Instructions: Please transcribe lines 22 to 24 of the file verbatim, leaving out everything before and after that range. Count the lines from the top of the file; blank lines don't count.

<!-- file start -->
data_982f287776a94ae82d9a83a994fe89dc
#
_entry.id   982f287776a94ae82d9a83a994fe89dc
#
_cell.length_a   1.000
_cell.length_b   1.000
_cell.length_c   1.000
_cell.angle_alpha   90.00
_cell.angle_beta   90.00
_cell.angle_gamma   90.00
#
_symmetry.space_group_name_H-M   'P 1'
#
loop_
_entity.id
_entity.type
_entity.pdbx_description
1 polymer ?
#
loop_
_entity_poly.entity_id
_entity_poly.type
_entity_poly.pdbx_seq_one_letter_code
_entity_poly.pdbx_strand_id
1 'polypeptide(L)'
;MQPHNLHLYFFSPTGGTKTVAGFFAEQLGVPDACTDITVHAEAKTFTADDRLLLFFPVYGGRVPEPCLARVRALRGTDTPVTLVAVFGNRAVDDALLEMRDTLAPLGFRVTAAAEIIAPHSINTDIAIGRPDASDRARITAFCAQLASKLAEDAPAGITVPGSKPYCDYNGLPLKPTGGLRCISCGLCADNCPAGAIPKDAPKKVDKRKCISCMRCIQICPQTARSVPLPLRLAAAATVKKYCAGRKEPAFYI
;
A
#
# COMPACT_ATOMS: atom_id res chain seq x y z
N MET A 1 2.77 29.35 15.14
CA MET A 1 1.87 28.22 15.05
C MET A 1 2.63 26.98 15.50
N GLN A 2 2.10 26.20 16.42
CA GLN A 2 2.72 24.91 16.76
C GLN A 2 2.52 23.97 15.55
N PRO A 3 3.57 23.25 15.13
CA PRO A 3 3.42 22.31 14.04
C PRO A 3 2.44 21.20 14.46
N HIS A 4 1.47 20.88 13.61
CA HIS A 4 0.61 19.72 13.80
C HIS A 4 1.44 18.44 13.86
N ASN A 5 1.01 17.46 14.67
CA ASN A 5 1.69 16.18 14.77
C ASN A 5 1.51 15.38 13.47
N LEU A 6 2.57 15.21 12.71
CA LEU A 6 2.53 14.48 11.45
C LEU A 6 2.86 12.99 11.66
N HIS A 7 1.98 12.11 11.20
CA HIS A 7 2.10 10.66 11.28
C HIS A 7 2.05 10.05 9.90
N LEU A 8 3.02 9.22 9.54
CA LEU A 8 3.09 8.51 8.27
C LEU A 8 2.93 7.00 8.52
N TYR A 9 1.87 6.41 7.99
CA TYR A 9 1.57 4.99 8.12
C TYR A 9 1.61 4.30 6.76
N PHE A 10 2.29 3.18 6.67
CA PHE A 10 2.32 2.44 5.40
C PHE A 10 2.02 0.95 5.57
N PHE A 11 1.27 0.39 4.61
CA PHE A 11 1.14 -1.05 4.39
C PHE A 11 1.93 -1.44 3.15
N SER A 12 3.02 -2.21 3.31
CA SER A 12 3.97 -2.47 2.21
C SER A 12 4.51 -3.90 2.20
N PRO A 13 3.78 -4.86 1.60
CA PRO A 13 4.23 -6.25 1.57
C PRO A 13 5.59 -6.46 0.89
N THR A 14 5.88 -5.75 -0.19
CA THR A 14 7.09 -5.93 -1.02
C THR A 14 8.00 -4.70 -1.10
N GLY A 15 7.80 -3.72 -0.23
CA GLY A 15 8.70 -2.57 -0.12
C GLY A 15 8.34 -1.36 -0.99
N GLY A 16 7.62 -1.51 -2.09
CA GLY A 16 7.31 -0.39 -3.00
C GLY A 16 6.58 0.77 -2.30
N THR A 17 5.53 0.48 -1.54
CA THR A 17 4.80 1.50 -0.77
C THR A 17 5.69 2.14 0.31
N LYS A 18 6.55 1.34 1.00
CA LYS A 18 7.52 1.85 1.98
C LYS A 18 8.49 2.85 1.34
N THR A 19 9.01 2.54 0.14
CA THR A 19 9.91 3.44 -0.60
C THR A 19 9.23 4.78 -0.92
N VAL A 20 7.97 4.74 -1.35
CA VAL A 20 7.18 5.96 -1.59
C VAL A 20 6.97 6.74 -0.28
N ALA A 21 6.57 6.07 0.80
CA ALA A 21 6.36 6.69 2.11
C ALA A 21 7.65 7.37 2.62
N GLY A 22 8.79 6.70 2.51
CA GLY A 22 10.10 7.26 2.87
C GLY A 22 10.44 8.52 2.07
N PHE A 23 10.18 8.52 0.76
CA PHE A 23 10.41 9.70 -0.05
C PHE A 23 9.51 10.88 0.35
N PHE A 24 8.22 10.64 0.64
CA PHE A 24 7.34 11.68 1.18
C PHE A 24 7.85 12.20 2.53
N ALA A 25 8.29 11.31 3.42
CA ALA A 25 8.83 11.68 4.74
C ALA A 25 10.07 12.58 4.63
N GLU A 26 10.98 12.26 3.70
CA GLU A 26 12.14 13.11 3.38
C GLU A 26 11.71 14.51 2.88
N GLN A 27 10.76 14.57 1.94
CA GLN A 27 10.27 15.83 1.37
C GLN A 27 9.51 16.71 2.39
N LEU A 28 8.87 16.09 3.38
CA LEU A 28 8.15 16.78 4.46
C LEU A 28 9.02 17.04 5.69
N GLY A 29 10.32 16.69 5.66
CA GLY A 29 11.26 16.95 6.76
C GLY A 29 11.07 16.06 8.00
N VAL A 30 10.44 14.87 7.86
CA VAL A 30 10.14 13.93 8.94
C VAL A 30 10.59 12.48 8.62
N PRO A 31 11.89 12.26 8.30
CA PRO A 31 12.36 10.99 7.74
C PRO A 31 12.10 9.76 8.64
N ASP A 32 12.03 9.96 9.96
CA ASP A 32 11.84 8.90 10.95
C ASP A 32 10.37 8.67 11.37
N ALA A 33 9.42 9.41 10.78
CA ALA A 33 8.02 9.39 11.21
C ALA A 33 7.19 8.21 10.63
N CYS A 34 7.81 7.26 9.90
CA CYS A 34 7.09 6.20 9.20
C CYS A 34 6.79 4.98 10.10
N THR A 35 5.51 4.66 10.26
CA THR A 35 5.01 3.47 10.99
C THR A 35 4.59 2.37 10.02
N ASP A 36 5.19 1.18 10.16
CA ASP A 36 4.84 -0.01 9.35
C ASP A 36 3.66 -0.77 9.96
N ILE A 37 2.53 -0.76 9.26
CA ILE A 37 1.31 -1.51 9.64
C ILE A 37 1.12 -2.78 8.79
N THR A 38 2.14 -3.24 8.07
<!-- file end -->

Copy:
_entity_poly.type
_entity_poly.pdbx_seq_one_letter_code
_entity_poly.pdbx_strand_id